Superwindows may reduce or eliminate the need for costly traditional heating & cooling systems
In terms of a building's energy performance, windows can be either heroes or villains. When buildings are “designed by climate,” windows can be the major contributor to human needs for heating, cooling, lighting, ventilating, and a connection to the outdoors (through views).
Windows are the main components of fenestration, which also includes skylights, clerestories, and dormers. Glazing refers to the fenestration’s light-transmitting materials, and it is typically glass, fiberglass, or plastic. Glass was first used for windows by the Romans, probably in Pompeii and prior to the birth of Christ. In Venice in the thirteenth century, flat glass technology was developed and windows became popular throughout Europe. Not surprisingly, the Industrial Revolution made windows more economical through mass production.
Even higher-performing windows with double and triple glazing are not new. Thomas Stetson first patented multi-paned windows in the United States in 1865. However, it wasn’t until more than one hundred years later that they became popular. Today, with our modern window technology and design tools, windows can be designed so they optimize building energy performance, as well as just about everything else in a modern home. Yet, this optimization is far from mainstream in the building industry.
The most fundamental climate-responsive design consideration in terms of windows is orientation. In the continental United States, east- and west-facing windows have low sun angles, meaning big solar gains and glare that’s difficult to control. Controlling solar gain and glare through overhangs or lightshelves on south- and north-facing windows is much easier. South-facing windows can provide winter solar heat gain if desirable, and north-facing windows can be great in hot climates.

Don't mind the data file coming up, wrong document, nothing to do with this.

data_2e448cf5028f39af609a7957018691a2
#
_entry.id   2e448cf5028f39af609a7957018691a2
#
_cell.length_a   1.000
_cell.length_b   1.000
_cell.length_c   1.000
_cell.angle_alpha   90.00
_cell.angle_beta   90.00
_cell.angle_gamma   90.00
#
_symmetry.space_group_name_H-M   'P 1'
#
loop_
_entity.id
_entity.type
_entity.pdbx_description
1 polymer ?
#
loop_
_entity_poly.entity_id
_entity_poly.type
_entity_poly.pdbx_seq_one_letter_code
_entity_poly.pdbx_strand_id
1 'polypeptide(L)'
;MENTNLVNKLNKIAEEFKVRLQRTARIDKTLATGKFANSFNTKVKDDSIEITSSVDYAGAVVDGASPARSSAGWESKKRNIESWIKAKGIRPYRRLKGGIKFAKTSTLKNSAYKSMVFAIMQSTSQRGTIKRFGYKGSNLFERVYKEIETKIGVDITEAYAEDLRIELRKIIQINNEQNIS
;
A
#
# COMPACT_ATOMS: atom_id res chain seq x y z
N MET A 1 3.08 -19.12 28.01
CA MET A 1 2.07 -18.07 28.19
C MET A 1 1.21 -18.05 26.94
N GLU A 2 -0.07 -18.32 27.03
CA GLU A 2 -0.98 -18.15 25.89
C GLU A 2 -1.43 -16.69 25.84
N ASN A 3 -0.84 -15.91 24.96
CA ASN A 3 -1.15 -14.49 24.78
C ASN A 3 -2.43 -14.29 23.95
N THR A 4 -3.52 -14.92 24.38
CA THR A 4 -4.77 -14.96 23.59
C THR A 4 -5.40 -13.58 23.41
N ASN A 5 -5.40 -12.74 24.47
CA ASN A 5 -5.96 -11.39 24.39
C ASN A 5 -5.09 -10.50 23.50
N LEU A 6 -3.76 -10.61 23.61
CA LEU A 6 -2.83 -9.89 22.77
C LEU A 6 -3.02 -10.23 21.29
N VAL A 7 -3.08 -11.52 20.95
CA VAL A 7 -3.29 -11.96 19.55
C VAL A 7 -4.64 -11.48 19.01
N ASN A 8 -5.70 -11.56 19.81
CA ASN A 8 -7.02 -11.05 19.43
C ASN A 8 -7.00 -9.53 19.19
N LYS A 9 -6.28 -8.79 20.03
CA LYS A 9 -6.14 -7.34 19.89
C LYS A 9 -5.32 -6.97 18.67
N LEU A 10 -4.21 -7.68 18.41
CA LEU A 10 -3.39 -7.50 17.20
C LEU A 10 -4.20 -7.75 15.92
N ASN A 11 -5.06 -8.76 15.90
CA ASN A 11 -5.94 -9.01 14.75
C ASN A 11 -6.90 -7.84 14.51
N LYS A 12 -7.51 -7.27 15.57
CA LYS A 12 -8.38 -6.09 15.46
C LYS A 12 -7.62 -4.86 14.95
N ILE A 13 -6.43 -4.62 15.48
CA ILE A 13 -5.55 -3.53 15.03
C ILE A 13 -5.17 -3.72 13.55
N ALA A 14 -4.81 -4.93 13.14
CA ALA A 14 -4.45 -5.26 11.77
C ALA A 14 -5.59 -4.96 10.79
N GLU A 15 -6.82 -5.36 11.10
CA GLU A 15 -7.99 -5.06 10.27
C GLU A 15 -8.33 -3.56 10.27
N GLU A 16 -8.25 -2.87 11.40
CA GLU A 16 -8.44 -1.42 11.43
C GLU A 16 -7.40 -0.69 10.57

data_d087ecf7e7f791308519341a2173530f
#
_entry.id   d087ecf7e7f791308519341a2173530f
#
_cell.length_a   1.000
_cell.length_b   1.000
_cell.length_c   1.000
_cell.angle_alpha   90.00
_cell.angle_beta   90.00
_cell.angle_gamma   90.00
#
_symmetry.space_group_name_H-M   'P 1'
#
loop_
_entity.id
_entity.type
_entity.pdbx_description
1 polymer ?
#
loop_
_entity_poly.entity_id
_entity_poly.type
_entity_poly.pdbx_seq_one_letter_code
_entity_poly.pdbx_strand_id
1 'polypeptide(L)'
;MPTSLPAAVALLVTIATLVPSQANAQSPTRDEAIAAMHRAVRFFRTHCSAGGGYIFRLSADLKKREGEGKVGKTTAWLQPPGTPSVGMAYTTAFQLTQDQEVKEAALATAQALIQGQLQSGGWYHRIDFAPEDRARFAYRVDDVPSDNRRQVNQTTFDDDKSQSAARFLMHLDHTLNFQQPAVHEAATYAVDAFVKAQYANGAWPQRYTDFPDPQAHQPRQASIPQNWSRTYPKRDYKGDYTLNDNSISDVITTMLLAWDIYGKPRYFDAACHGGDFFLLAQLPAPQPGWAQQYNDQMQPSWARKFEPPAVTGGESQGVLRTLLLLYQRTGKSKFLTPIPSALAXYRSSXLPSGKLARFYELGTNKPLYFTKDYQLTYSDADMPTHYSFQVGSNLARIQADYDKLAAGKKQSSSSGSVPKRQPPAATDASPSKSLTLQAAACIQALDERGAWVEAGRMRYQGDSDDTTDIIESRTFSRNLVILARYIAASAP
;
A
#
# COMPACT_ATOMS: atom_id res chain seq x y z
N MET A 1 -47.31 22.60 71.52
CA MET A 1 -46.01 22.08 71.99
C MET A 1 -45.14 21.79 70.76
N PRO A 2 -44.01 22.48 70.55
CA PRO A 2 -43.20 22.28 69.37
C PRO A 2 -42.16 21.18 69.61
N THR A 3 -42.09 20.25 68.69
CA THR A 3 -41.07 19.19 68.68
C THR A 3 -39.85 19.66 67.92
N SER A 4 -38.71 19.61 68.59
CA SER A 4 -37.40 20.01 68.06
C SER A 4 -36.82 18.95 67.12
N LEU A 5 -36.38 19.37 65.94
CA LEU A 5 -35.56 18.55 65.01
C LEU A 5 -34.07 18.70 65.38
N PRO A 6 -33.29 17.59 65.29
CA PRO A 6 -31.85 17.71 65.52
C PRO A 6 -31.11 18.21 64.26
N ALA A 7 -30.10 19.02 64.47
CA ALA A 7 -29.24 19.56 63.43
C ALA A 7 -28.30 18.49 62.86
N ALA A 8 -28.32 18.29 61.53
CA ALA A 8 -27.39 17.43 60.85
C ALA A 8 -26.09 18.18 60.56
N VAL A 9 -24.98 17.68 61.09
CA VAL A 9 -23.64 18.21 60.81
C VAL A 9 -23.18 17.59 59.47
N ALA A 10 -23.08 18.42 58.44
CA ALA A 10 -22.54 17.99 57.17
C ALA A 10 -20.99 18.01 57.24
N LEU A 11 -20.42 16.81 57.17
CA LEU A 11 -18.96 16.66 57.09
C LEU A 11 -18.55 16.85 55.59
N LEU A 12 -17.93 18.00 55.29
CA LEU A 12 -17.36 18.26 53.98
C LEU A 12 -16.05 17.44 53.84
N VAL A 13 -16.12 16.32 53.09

When the sun’s rays strike glazing, they are reflected, absorbed, or transmitted through the glazing. The portion that is transmitted may be ultraviolet, visible, or infrared light energy. All types will produce heat when they are transmitted through windows, but only about half of the energy is visible. This distinction makes for interesting possibilities, and modern technology allows us to filter out invisible heat or visible light, depending upon our objectives. For example, a glazing that reduces solar heat gains in response to cooling loads may have a low solar heat gain coefficient (SHGC), typically less than 0.26. A glazing with the same SHGC could have a relatively low (less than 20 percent) or high daylight transmittance (greater than 50 percent) to help light the building. This can make a big difference in the amount of glass used on a project and the overall building performance, not to mention blocking 99.5 percent of potentially harmful ultraviolet light. Glass color and spectrally selective low-emmissivity (“low-e”) coatings make this possible.
Another modern opportunity is to drastically reduce heat transfer via a reduction in heat conduction through the window. With interior glass surface temperatures being closer to the interior air temperatures rather than outdoor temperatures, as with conventional glazing, thermal comfort is increased and heating and cooling loads are reduced.
Single glazing (still common in mild climates) has a rate of heat transfer of about U-1.1,1 double glazing is about U-0.5, and triple glazing is about U-0.32, all depending upon the air space size, glass thickness, and other characteristics.
Double glass with a low-e coating on one surface achieves less than U-0.30. Suspended coated (low-e) film (SCF) between panes can drop a window’s rating to below U-0.20. Combining low-e coatings on the inner surfaces of glass, using two SCFs and filling the gas-filled spaces with optimized mixes of krypton and argon gas results in less than U-0.10. Of course, these values are impacted by the spacer and frame performance, so they need to be high-performance as well. An example of a very high-performance window is on my own residence in Boulder, Colorado, where I used clear Alpenglass with fiberglass windows (made by Alpen, Inc., of Boulder) that achieves seven times the performance of thermal pane glazing (U-0.07).
Yes, high-performance windows can seem pricey up front. But to fully assess a window’s worth, one needs to understand how it impacts the entire system’s performance, the construction cost, and the life-cycle cost. Superwindows may reduce or eliminate the need for costly traditional heating and cooling systems and have other important impacts. Integrated design is the key.
1“The rate of heat loss, in British thermal units per hour, through a square foot of a surface (wall, roof, door, windows, or other building surface) when the difference between the air temperature on either side is 1 deg. Fahrenheit. The U-value is the reciprocal of the R-Value."
Copyright 2012 Ronald Sauve All Rights Reserved
This page was last modified on April 06, 2012
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